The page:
Back in November, The Generalist reported on the launch of 'Reasons To Be Cheerful: The Life and Work of Barney Bubbles' by Paul Gorman. See: BARNEY BUBBLES BOOK LAUNCH EXCLUSIVE The book provides the best overview of Barney's graphic work from the 1960s onwards until his death in 1983.

This is a very good piece in the New York Times about the book, which includes a slideshow of Barney's work. See: 'Judging An Artist By His Elusive Covers' by Alice Rawsthorn.

The rediscovery of his work has been a long process. For almost a decade his name was forgotten. As much of his work was unsigned or credited using pseudonyms, his huge creative achievement was obscured.

Then in Spring 1992, Eye magazine published a 12pp-piece entitled In Search of Barney Bubbles, featuring an essay by Jane Thrift and showcasing a collection of his work. You can now see and read the whole feature online. Eye have also carried two recent posts: Reasons To Be Cheerful Part One and Two.

In 1997 came Barney Bubbles: Artist and Designer, an excellent extended post on the fantastic blog Feuillton, - being a journal by artist and designer John Coulthart, cataloguing interests, obsessions and passing enthusiasms.

Two artists Rebecca and Mike had also become interested in Barney's work and their Barney Bubbles Underground
exhibition at Artomatic in London's East End in 2001 is to date the first exhibition of his work ever held.

See also photographer Phil Franks' Friends website containing material on Barney.

Virtually the only formal interview Barney ever gave was by Dave Fudger and appeared in The Face [No 19/Nov 1981]. Can't find it online at present.


Here is Paul Gorman sitting in front of a framed page from OZ magazine by Barney Bubbles at his house in Clapham where The Generalist went to interview him in January. [To be posted on the Audio Generalist in due course]

Paul has now started a blog on the book. He already has some new material from one of Barney's former girlfriends which you can see there.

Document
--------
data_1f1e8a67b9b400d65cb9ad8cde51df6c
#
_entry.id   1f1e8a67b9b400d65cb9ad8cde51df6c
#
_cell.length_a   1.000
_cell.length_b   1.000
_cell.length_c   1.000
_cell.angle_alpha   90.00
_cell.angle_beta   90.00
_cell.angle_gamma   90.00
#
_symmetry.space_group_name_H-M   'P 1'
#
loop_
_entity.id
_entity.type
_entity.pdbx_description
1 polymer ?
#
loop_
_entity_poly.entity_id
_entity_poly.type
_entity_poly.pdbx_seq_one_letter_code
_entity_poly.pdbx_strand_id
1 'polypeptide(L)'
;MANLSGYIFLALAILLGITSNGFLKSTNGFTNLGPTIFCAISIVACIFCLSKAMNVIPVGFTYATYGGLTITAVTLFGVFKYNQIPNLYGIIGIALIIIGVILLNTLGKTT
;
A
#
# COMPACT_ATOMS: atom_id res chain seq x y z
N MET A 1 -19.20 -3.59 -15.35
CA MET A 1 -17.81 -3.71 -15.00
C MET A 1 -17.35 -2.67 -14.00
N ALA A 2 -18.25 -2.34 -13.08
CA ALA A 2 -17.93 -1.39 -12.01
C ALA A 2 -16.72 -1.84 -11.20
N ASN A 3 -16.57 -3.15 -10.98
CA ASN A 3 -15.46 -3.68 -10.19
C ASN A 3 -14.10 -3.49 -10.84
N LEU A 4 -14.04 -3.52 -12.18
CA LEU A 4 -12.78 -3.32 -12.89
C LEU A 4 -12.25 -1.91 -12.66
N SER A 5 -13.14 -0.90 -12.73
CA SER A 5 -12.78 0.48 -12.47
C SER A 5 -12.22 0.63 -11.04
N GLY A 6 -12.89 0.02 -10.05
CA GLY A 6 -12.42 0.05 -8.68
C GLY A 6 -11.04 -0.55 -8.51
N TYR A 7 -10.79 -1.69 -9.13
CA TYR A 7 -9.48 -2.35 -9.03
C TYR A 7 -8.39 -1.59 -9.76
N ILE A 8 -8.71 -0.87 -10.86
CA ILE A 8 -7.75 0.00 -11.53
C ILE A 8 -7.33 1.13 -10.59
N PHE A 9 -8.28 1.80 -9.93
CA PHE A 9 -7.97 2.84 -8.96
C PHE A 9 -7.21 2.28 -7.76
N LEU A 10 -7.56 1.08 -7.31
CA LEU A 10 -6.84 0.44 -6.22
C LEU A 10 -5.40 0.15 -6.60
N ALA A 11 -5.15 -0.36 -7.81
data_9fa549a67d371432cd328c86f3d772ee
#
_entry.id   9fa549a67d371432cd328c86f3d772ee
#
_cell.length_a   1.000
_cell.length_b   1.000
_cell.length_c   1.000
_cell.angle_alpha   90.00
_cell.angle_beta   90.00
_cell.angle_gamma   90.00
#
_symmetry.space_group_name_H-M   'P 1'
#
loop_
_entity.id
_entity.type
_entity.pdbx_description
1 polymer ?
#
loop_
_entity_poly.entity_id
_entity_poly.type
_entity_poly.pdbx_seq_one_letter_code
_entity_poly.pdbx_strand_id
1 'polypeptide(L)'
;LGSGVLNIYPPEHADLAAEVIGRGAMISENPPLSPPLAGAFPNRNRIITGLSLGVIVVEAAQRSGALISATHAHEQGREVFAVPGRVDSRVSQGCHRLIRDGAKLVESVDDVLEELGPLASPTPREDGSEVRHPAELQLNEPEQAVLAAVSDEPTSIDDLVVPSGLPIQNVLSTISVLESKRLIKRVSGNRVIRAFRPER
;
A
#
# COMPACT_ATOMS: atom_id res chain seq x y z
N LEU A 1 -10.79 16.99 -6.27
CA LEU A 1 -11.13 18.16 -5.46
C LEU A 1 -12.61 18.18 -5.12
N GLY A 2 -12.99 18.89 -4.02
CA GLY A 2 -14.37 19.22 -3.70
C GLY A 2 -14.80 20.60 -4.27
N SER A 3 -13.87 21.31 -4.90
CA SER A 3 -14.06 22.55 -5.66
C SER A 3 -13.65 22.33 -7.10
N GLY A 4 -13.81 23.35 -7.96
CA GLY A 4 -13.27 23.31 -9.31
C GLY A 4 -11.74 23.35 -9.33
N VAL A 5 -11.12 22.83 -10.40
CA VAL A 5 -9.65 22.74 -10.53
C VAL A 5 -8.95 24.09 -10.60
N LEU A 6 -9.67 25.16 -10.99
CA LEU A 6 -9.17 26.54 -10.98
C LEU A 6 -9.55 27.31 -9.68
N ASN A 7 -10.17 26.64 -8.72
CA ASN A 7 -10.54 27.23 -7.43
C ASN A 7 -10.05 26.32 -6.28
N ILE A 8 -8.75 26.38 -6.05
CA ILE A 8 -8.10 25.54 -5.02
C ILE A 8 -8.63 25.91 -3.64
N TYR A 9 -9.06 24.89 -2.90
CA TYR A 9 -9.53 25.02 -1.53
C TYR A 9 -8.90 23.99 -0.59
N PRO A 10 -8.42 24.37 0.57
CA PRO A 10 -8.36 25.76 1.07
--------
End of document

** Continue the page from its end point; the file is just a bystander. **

See: Reasons To be Cheerful - Art, Design and Rock & Roll

This joins the blog recently established by Barney's college friend and fellow designer David Wills.

Barney Bubbles? What a laugh.

Barney also has a Wikipedia entry

Now there is to be tribute concert at the Roundhouse in Barney's memory. Support it if you can.

Note: This gig has been postponed and is now to be held on June 7th


Press release reads:


‘Home Grown Events’ present SUNDAY IMPLOSION at The Roundhouse in Chalk Farm, London, in memory of the late, great creative genius Barney Bubbles.

The Hawklords (Harvey Bainbridge, Alan Davey, Martin Griffin, Terry Ollis, Jerry Richards, Adrian Shaw, Steve Swindells, Ron Tree, Nik Turner) will perform the ‘Space Ritual 2009’ show, a presentation inspired by Barney’s creative art and stage design of his and Bob Calvert’s original ‘Space Ritual ‘73’ rock opera…with a nod to Barney’s concept for the ‘Hawklords: 25 Years On’ production.

Other music will be provided by an incredibly rare performances from Quintessence and Amon Duul II and a set from the quite fantastic Tracey Curtis as well as ‘Mothership Control’ from DJ Andy Dunkley (The Living Jukebox), otherworld gyrations from the gorgeous New Bubblettes, lighting by the ever-amazing Liquid Len and The Lensmen, and Mutoid Waste Co.’s weird and wonderful sculptures and happenings.

There will also be a performance of Bob Calvert’s play, 'he Stars That Play With Laughing Sam’s Dice' (the stage set of which was designed by Barney), performed by the Pentameters Theatre Group.

SUNDAY IMPLOSION takes place from 3pm to 11pm on June 7TH, 2009 at CHALK FARM ROUNDHOUSE

Tickets: £30 in advance (subject to booking fee) from:

Box Office 0844 482 8008 /,

0871 2200 260 /,

020 7734 8932 /